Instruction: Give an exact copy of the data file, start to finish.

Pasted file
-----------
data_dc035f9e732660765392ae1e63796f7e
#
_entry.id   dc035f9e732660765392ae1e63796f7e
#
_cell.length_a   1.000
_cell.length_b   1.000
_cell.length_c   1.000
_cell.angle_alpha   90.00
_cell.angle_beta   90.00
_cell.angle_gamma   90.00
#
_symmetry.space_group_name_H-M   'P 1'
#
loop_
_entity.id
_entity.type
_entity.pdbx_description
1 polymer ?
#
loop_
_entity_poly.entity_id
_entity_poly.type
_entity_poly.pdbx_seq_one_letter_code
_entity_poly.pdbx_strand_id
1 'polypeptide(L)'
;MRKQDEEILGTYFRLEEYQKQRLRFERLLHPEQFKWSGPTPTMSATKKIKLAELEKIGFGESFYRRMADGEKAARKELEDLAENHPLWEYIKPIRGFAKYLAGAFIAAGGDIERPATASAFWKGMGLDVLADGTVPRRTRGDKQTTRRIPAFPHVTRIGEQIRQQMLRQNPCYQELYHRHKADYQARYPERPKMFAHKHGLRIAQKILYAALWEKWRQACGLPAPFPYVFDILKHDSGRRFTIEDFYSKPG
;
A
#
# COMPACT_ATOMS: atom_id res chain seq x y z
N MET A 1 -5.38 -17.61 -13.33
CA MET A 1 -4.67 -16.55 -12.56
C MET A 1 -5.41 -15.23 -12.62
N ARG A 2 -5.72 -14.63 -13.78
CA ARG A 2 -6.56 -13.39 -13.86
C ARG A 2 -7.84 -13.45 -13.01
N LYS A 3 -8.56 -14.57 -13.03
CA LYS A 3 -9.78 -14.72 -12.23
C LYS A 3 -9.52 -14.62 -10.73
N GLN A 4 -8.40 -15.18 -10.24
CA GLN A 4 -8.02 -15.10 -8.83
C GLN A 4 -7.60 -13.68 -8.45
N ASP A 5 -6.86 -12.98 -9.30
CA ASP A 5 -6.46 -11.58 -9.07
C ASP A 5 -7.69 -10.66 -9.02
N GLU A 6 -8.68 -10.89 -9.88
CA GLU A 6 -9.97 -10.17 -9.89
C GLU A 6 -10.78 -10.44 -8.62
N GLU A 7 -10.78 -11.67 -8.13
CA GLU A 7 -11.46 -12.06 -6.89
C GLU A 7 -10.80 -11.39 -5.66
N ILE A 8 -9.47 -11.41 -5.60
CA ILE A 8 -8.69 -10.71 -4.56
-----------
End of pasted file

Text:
data_dc035f9e732660765392ae1e63796f7e
#
_entry.id   dc035f9e732660765392ae1e63796f7e
#
_cell.length_a   1.000
_cell.length_b   1.000
_cell.length_c   1.000
_cell.angle_alpha   90.00
_cell.angle_beta   90.00
_cell.angle_gamma   90.00
#
_symmetry.space_group_name_H-M   'P 1'
#
loop_
_entity.id
_entity.type
_entity.pdbx_description
1 polymer ?
#
loop_
_entity_poly.entity_id
_entity_poly.type
_entity_poly.pdbx_seq_one_letter_code
_entity_poly.pdbx_strand_id
1 'polypeptide(L)'
;MRKQDEEILGTYFRLEEYQKQRLRFERLLHPEQFKWSGPTPTMSATKKIKLAELEKIGFGESFYRRMADGEKAARKELEDLAENHPLWEYIKPIRGFAKYLAGAFIAAGGDIERPATASAFWKGMGLDVLADGTVPRRTRGDKQTTRRIPAFPHVTRIGEQIRQQMLRQNPCYQELYHRHKADYQARYPERPKMFAHKHGLRIAQKILYAALWEKWRQACGLPAPFPYVFDILKHDSGRRFTIEDFYSKPG
;
A
#
# COMPACT_ATOMS: atom_id res chain seq x y z
N MET A 1 -5.38 -17.61 -13.33
CA MET A 1 -4.67 -16.55 -12.56
C MET A 1 -5.41 -15.23 -12.62
N ARG A 2 -5.72 -14.63 -13.78
CA ARG A 2 -6.56 -13.39 -13.86
C ARG A 2 -7.84 -13.45 -13.01
N LYS A 3 -8.56 -14.57 -13.03
CA LYS A 3 -9.78 -14.72 -12.23
C LYS A 3 -9.52 -14.62 -10.73
N GLN A 4 -8.40 -15.18 -10.24
CA GLN A 4 -8.02 -15.10 -8.83
C GLN A 4 -7.60 -13.68 -8.45
N ASP A 5 -6.86 -12.98 -9.30
CA ASP A 5 -6.46 -11.58 -9.07
C ASP A 5 -7.69 -10.66 -9.02
N GLU A 6 -8.68 -10.89 -9.88
CA GLU A 6 -9.97 -10.17 -9.89
C GLU A 6 -10.78 -10.44 -8.62
N GLU A 7 -10.78 -11.67 -8.13
CA GLU A 7 -11.46 -12.06 -6.89
C GLU A 7 -10.80 -11.39 -5.66
N ILE A 8 -9.47 -11.41 -5.60
CA ILE A 8 -8.69 -10.71 -4.56